Craigslist Exec Adult Services Section Gone For Good, As Ads Migrate
A Craigslist executive confirmed to Congress on Wednesday afternoon that the site shuttered its adult listings in the U.S., and added that the company doesn't plan to reinstate the category.
"We do not have any intention to bring that category back," said William Clinton Powell, director of customer service and law enforcement relations for the site.
Powell's testimony came toward the end of a lengthy House Judiciary Subcommittee on Crime, Terrorism, and Homeland Security hearing about child sex trafficking -- including the role played by Craigslist and other Web sites in enabling prostitution.
State attorneys general and others have criticized Craigslist for allowing people to post thinly disguised prostitution ads on the defunct adult services portion of its site. The company says it reviewed all such ads manually to screen out blatant prostitution ads, but authorities allege that many prostitution ads nonetheless were posted. More recently, the site has come in for blame from advocates who say that its ads contribute to the exploitation of children.
Even Craigslist's decision to shutter the section didn't stop the criticism.
"What took you so long?" Rep. Sheila Jackson Lee (D-Texas) asked Powell on Wednesday. He said he couldn't answer why the company stopped running the ads on Sept. 3.
She then pressed Powell about whether the company might in the future reverse course for financial reasons. He responded: "Money is not a consideration."
Powell also said the company has the technology to prevent the same ads that had been posted to its adult services section from appearing on other portions of the site. But, he added, Craigslist had already seen evidence that such ads were migrating to other companies' sites.
Jackson Lee also wanted to know why Craigslist had not shuttered its adult ads in other countries, including Canada. The company's lawyer, Liz McDougall, said there were legitimate reasons why law enforcement authorities would want to keep such ads cordoned off in an adult services section, such as to prevent them from moving to other Web sites.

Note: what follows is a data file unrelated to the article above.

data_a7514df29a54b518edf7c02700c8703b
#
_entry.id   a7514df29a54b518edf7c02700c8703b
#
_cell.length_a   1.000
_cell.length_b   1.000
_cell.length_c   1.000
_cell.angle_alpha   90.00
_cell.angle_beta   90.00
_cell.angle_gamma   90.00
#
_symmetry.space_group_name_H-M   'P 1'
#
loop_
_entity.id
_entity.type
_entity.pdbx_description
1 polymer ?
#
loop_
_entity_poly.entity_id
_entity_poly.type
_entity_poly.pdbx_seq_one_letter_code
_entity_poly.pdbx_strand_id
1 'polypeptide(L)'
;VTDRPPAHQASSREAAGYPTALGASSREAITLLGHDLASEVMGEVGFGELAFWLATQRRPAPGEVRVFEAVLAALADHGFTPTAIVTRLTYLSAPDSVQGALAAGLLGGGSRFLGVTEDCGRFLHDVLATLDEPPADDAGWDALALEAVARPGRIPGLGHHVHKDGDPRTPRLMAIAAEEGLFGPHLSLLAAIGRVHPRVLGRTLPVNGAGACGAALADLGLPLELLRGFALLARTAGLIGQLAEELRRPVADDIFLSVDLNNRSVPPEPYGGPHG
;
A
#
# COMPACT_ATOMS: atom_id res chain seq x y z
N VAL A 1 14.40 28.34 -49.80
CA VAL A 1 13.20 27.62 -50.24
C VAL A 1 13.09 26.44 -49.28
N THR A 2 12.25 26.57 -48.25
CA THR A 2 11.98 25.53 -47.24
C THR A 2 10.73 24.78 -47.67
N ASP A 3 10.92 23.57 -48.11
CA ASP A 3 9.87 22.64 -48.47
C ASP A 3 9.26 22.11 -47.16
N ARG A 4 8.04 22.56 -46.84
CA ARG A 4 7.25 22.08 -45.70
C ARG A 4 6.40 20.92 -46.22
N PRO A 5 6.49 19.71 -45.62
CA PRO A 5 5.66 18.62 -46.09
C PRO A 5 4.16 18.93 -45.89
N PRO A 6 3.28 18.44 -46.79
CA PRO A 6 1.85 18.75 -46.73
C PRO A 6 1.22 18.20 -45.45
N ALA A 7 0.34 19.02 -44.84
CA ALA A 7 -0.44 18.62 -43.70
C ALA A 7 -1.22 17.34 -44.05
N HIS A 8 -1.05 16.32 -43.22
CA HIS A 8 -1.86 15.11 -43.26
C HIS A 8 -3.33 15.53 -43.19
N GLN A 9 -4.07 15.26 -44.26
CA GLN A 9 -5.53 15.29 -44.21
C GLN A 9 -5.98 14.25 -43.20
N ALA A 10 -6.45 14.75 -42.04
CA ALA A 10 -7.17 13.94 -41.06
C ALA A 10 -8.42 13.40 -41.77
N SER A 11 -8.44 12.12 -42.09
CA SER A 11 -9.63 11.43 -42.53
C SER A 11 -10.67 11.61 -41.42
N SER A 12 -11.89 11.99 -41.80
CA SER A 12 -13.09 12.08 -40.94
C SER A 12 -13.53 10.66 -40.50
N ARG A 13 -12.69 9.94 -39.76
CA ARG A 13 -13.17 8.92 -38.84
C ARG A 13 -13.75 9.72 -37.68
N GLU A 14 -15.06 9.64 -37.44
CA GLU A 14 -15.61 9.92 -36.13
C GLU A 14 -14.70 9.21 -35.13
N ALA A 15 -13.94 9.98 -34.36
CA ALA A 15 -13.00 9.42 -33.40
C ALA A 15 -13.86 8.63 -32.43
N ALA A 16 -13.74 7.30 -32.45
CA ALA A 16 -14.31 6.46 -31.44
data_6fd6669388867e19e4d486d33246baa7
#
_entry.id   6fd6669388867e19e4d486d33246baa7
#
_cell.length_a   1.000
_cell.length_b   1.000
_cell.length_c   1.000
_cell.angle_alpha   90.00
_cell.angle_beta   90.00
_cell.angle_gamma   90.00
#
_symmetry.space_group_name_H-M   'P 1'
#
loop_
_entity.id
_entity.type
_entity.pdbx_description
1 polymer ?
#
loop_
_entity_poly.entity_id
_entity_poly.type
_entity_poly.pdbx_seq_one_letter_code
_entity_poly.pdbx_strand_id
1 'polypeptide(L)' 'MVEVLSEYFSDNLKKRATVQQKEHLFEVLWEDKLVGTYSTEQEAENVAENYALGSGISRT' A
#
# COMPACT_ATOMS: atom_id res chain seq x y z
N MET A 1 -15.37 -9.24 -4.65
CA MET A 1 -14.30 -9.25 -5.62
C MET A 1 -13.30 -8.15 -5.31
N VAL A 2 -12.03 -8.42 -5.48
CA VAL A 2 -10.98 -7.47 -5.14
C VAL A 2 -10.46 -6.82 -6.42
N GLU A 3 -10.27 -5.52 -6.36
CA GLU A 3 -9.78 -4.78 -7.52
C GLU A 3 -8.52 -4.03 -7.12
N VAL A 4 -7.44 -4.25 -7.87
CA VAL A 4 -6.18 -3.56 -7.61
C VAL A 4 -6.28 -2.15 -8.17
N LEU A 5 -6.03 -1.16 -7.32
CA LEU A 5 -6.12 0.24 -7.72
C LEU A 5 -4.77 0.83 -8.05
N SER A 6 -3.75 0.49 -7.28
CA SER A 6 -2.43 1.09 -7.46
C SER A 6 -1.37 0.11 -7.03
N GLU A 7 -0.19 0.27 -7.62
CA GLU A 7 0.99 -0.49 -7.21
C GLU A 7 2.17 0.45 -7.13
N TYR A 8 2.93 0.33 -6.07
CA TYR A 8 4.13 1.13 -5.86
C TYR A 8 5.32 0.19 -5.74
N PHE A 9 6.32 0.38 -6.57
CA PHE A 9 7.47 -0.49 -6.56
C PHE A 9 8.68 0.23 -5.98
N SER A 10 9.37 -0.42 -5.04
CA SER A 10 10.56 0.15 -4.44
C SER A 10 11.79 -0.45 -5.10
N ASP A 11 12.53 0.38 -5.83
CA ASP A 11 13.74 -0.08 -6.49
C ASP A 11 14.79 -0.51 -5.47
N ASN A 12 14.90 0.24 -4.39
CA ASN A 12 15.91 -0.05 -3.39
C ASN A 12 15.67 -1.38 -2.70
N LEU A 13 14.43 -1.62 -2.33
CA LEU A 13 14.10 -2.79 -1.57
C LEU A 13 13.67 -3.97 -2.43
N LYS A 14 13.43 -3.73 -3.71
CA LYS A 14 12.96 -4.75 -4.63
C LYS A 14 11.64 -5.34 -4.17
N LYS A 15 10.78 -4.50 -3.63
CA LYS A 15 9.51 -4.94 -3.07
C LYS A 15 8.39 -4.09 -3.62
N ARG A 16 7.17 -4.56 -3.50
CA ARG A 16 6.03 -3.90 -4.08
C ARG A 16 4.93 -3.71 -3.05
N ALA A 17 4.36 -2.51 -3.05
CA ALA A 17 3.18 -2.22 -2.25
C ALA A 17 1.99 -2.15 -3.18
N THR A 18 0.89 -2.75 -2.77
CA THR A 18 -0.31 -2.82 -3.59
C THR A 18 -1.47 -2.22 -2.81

"Canada so far has not said that they think that is the answer," McDougall said.
Rep. Bobby Scott also questioned whether it made sense to continue to allow such ads in non-U.S. sites when people in the U.S. could post ads to those areas of Craigslist. Powell answered that users wouldn't see any value in doing so because most people use Craigslist within their own cities.
Craigslist drew much notoriety for displaying prostitution ads last year after Boston University student Philip Markoff allegedly killed a woman who had taken out an ad on Craigslist's erotic services section. The company later replaced its erotic services section with a monitored adult section. Craigslist charged users $10 to advertise in the adult section and hired people to screen those ads before they went live.
Legal experts say that Craigslist isn't liable for unlawful ads because the federal Communications Decency Act generally provides that Web sites aren't responsible for illegal material posted by users. Sheriff Thomas Dart of Chicago sued Craigslist last year for creating a public nuisance by allegedly running prostitution ads, but a judge dismissed the case on the theory that Craigslist was immune from such lawsuits.